|The first excerpt represents the past or something you must release, and is drawn from Nada the Lily by H. Rider Haggard:
true doctor--this young man--and of the false, look at them and count
them, they are like the leaves. See! there they stand, and by them
stand those whom they have doomed--the innocent whom, with their wives
and children, they have doomed to the death of the dog. Now I ask you,
my people, what reward shall be given to them?"
Then a great roar went up from all the multitude, "Let them die, O
"Ay!" he answered. "Let them die as liars should!"
Now the Isanusis, men and women, screamed aloud in fear, and cried for
mercy, tearing themselves with their nails, for least of all things
did they desire to taste of their own medicine of death. But the king
Nada the Lily
|The second excerpt represents the present or the deciding factor of the moment, and is drawn from The Call of the Canyon by Zane Grey:
streams. The mighty pines stood up magnificent and stately. The walls
loomed high, shadowed under the shelves, gleaming in the sunlight, and they
seemed dreaming, waiting, watching. For what? For her return to their
serene fastnesses--to the little gray log cabin. The thought stormed
Vivid and intense shone the images before her shut eyes. She saw the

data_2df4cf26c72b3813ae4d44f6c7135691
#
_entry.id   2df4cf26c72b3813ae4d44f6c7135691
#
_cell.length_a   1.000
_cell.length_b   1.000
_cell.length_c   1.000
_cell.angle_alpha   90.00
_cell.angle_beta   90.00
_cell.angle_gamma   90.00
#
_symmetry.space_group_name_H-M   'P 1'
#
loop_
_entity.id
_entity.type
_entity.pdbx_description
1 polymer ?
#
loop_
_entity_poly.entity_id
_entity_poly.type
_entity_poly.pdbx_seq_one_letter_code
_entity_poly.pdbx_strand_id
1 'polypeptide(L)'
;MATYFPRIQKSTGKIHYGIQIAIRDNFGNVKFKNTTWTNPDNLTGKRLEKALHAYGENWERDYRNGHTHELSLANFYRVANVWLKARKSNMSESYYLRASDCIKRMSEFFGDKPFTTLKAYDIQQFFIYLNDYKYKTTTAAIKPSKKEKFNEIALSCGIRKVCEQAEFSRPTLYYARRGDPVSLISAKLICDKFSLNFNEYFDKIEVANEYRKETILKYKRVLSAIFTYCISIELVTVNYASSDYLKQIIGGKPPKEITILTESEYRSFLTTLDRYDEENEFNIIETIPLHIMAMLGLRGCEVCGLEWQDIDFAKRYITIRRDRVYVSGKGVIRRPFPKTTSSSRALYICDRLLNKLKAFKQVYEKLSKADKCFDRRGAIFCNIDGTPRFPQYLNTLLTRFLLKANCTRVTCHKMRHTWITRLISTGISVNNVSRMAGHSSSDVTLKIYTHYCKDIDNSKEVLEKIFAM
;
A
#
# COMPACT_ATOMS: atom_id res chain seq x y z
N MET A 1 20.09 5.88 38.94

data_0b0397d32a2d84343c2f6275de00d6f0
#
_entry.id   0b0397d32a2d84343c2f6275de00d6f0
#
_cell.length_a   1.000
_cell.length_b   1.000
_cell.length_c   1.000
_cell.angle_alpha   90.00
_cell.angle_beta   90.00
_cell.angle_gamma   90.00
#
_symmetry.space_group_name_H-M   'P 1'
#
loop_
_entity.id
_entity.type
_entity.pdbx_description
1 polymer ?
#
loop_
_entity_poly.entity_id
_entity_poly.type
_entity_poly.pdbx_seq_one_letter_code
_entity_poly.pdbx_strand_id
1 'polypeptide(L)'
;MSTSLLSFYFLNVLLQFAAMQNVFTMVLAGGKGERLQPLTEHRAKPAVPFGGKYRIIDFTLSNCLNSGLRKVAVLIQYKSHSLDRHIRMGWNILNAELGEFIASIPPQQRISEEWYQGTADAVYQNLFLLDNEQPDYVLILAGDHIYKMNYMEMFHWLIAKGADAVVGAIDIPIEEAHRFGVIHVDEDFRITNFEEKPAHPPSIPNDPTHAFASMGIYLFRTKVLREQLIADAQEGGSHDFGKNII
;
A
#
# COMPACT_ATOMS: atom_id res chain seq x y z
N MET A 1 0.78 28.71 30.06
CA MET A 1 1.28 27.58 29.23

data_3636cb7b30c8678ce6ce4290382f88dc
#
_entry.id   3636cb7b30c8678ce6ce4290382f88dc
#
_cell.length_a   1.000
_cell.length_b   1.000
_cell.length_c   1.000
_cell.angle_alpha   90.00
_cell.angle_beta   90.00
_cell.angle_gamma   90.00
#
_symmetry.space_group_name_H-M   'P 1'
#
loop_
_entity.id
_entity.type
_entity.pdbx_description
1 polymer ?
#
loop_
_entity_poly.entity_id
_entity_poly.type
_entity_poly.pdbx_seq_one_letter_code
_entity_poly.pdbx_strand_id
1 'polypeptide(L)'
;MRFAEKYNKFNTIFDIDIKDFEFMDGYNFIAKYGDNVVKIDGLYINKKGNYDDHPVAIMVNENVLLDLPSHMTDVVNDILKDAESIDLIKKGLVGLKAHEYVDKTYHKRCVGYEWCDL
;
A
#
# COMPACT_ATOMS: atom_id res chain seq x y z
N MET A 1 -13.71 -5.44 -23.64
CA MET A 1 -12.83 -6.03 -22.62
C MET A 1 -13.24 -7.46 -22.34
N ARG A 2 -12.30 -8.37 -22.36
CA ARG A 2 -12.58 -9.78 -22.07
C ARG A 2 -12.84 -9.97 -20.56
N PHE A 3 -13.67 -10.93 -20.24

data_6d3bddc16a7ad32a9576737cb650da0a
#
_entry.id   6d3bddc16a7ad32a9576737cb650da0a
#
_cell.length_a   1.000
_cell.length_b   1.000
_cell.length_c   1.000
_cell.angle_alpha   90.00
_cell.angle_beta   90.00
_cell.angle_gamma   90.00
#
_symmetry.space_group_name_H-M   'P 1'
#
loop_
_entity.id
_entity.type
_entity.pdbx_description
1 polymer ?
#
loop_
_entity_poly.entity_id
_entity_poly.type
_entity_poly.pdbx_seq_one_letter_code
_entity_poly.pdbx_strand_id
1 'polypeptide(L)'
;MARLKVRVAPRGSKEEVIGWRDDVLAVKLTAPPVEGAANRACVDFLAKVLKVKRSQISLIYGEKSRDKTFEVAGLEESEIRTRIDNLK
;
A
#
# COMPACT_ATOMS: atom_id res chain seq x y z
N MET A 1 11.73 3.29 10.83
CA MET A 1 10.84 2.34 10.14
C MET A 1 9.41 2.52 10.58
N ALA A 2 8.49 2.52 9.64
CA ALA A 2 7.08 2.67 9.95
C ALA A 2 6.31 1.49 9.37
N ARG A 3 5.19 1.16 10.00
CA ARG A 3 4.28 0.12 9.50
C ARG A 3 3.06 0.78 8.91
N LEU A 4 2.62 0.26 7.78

winding forest floor, green with grass and fern, colorful with flower and
rock. A thousand aisles, glades, nooks, and caverns called her to come.
Nature was every woman's mother. The populated city was a delusion. Disease
and death and corruption stalked in the shadows of the streets. But her
canyon promised hard work, playful hours, dreaming idleness, beauty,
The Call of the Canyon
|The third excerpt represents the future or something you must embrace, and is drawn from The Damnation of Theron Ware by Harold Frederic:
She was particularly interested in hearing about this man.
The personality of Winch seemed to have impressed her,
and she brought the talk back to him more than once,
and prompted Theron to the very threshold of indiscretion
in his confidences on the subject.
Save at meal-times, Sister Soulsby spent the two days out
around among the Methodists of Octavius. She had little
or nothing to say about what she thus saw and heard,
but used it as the basis for still further inquiries.
She told more than once, however, of how she had been
pressed here or there to stay to dinner or supper, and how
The Damnation of Theron Ware